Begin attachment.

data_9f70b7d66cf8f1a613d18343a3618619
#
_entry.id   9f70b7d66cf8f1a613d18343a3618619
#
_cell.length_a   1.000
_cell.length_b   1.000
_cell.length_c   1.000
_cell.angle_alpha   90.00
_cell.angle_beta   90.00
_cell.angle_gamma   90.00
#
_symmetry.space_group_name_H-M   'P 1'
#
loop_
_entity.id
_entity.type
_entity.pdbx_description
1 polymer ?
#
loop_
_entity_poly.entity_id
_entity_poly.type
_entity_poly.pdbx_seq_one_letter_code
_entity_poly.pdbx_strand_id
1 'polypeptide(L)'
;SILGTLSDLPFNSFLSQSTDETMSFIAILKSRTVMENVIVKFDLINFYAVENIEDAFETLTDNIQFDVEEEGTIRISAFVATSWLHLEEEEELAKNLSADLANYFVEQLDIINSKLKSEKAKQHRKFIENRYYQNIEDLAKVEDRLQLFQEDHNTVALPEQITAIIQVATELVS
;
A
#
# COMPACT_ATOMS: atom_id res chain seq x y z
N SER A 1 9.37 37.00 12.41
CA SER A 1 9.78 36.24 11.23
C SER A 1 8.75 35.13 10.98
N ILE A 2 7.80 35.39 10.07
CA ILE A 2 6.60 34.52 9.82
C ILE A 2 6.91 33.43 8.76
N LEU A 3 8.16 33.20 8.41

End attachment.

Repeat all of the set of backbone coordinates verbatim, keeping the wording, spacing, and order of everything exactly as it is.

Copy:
data_9f70b7d66cf8f1a613d18343a3618619
#
_entry.id   9f70b7d66cf8f1a613d18343a3618619
#
_cell.length_a   1.000
_cell.length_b   1.000
_cell.length_c   1.000
_cell.angle_alpha   90.00
_cell.angle_beta   90.00
_cell.angle_gamma   90.00
#
_symmetry.space_group_name_H-M   'P 1'
#
loop_
_entity.id
_entity.type
_entity.pdbx_description
1 polymer ?
#
loop_
_entity_poly.entity_id
_entity_poly.type
_entity_poly.pdbx_seq_one_letter_code
_entity_poly.pdbx_strand_id
1 'polypeptide(L)'
;SILGTLSDLPFNSFLSQSTDETMSFIAILKSRTVMENVIVKFDLINFYAVENIEDAFETLTDNIQFDVEEEGTIRISAFVATSWLHLEEEEELAKNLSADLANYFVEQLDIINSKLKSEKAKQHRKFIENRYYQNIEDLAKVEDRLQLFQEDHNTVALPEQITAIIQVATELVS
;
A
#
# COMPACT_ATOMS: atom_id res chain seq x y z
N SER A 1 9.37 37.00 12.41
CA SER A 1 9.78 36.24 11.23
C SER A 1 8.75 35.13 10.98
N ILE A 2 7.80 35.39 10.07
CA ILE A 2 6.60 34.52 9.82
C ILE A 2 6.91 33.43 8.76
N LEU A 3 8.16 33.20 8.41